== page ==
Saturday, November 16, 2013

Brain Surgery Color Commentary



It is not super fun in the hospital.   But everyone is nice about it.




This  first part of Deep Brain Stimulation surgery is supposed to be the most “uncomfortable” part of the two stage process.  This is where they had to have perfect control of my head to accurately send electrical leads down into the mysterious depths of my brain.
  

The word, uncomfortable, is code for, “This is going to challenge your current definition of sanity, so try not to emit any sounds that could upset the other patients in pre-op ok?”  All of whom sat up on their gurneys watching the proceedings with wide-eyed half-sedated interest. 

Dr. Foote injects the locals. I connect with my Neanderthal ancestors.

And as we got me ready for brain surgery, I could hear more than a little “There but for the grace…” and “Bless her heart” sympathy utterings combined with the “Ooohs” and the “Oh my Gods” from those who couldn’t filter their reactions to what happened next.

Screwing in the bolts
There is digital proof, however, that I smiled and chatted and babbled while a halo of stainless steel was lowered onto my head like some steam punk crown.  I was the Queen of Deep Brain Stimulation. The second of four scheduled for that day.  There was a little of that production line feeling about it all.


Dr. Foote, a naturally gifted teacher, carried on a quick efficient running dialogue pointing out the whys and wherefores of the procedure to his ever-present entourage of students. He injected lots of local anesthesia at four sites on my face and head where the pointy screw-in pegs were installed to render the crown inexorably bolted to my skull bone.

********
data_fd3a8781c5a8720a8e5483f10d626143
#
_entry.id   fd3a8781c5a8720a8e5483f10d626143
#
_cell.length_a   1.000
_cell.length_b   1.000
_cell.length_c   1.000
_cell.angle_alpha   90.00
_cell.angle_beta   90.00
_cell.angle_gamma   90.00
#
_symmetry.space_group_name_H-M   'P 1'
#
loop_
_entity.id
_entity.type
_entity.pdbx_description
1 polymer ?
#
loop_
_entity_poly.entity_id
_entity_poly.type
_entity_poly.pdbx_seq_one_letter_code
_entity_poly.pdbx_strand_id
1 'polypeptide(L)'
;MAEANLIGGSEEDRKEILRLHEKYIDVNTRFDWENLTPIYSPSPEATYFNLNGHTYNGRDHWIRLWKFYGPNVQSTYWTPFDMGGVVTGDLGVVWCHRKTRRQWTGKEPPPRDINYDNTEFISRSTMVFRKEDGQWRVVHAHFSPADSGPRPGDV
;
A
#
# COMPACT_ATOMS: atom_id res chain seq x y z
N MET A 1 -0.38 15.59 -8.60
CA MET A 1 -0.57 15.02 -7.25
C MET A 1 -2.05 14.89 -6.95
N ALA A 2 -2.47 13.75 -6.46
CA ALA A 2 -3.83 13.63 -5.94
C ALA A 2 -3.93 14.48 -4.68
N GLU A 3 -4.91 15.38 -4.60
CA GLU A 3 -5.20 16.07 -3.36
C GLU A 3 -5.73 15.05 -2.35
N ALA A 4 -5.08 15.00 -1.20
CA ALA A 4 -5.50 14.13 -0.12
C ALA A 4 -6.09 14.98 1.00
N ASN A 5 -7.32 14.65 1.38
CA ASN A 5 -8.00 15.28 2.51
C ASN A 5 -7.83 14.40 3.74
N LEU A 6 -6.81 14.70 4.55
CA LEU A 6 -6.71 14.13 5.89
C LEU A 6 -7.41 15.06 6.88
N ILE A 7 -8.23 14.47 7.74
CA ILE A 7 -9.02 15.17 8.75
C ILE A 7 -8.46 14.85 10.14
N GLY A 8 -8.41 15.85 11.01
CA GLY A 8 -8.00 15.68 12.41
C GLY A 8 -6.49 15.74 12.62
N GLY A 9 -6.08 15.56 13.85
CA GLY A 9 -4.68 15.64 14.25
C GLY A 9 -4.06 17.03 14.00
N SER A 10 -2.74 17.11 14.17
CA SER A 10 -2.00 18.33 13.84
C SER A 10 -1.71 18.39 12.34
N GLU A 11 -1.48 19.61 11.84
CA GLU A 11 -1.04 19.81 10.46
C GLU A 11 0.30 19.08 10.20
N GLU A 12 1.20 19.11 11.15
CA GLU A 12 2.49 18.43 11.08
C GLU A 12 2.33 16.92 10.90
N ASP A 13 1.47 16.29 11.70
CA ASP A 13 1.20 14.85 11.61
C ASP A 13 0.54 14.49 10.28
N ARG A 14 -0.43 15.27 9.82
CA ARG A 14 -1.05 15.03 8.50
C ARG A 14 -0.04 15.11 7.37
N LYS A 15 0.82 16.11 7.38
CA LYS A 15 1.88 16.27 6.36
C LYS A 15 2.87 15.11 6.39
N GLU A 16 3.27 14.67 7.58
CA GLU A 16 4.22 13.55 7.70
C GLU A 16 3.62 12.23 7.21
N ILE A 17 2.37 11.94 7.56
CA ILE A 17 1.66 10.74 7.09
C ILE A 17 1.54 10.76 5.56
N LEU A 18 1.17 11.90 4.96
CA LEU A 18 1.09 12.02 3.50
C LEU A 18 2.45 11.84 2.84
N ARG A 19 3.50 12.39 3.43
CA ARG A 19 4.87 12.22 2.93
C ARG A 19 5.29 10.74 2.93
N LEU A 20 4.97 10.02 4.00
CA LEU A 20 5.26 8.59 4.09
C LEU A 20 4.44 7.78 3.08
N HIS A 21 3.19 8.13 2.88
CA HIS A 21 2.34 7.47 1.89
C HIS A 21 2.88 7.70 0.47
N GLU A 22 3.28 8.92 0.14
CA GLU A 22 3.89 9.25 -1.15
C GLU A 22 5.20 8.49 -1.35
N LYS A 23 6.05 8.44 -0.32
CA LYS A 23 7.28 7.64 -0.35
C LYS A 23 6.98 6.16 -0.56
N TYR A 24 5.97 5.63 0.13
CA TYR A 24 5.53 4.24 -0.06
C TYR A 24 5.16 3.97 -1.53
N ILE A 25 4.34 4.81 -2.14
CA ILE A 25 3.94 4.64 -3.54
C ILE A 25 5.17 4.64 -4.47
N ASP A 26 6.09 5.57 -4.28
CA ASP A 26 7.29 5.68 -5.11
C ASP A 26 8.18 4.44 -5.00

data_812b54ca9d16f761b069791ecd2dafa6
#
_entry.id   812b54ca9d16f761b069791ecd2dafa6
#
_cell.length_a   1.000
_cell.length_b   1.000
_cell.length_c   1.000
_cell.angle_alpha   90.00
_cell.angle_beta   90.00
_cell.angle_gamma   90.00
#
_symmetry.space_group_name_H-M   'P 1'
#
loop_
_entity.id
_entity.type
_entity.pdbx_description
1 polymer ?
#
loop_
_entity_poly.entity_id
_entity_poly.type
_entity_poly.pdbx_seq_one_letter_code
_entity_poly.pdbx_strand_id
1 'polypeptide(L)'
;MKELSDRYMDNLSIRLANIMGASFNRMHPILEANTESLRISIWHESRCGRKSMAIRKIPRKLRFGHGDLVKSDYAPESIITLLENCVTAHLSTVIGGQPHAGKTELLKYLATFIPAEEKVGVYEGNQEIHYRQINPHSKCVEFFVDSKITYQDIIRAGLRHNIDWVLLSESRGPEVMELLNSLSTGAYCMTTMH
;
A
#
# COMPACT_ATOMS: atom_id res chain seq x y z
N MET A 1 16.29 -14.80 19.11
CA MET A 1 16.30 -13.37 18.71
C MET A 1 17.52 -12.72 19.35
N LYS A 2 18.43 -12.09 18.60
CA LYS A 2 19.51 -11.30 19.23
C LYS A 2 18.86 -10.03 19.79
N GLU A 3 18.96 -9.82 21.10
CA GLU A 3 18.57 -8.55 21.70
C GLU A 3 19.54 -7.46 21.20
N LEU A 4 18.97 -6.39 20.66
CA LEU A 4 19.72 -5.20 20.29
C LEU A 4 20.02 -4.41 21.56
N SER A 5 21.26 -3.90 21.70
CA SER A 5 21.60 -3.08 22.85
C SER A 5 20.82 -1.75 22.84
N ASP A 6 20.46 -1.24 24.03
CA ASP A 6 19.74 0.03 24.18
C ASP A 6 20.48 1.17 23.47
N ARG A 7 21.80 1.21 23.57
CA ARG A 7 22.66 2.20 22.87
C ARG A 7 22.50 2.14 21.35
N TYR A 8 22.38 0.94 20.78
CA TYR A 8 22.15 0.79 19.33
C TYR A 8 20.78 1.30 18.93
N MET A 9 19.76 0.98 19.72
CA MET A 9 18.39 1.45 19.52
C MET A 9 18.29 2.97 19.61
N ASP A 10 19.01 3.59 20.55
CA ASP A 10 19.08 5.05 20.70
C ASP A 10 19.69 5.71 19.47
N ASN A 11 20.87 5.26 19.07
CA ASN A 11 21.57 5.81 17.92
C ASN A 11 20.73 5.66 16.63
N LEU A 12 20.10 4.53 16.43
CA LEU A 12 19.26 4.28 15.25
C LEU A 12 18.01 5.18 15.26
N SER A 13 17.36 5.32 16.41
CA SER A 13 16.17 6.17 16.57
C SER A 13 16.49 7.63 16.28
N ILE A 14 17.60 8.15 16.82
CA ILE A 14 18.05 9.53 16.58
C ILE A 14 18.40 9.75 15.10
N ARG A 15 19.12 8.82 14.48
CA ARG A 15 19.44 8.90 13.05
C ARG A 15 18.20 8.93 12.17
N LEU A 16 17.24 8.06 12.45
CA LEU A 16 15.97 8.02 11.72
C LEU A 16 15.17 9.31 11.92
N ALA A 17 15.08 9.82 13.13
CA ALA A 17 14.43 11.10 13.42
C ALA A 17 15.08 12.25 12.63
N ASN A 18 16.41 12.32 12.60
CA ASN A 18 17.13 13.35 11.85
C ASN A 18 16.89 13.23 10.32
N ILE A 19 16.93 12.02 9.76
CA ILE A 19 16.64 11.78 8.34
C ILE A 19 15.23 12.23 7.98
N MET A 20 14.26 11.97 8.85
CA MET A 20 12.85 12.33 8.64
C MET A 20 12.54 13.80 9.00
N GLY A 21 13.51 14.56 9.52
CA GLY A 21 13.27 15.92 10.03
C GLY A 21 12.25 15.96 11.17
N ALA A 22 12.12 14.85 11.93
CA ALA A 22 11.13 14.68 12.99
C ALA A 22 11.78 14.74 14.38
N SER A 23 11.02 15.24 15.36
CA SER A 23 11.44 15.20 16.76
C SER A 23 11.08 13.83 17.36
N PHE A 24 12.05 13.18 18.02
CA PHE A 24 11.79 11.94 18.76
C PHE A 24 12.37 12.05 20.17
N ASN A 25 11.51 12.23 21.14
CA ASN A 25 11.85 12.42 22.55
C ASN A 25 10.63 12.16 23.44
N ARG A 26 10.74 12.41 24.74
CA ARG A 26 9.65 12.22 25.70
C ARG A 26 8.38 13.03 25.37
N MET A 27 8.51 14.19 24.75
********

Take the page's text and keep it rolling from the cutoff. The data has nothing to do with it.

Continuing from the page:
Fully crowned and cranky

Apparently my face looked like some punk body mod of egg-sized bulges above my eyebrows.  They went down fairly quickly resulting in a blessedly numb scalp and face.  

But not before I was deemed by onlookers to look like a Neanderthal in a trap. Which, under the circumstances, was hilarious.

Even when I heard the back left bolt grind into my skull with a crunch, I maintained.  I am a good patient and a Doctor’s daughter so I just held on to those two thoughts.
 
My team: The gorgeous Dr. Foote, Pam the no-nonsense OR nurse, and a sweet student guy whose name I promptly forgot.




 This is Part One.   There will be more about this soon.  I have been recuperating from both surgeries and the going  is slow. But I don't shake anymore...    Mark2:1-12

2 comments:

  1. Wow! You are REALLY something else! Now y'know... Get up, take your mat and go on home...

    God Speed Linnn

    ReplyDelete
  2. Shudder. Hopefully will be worth it all!

    ReplyDelete

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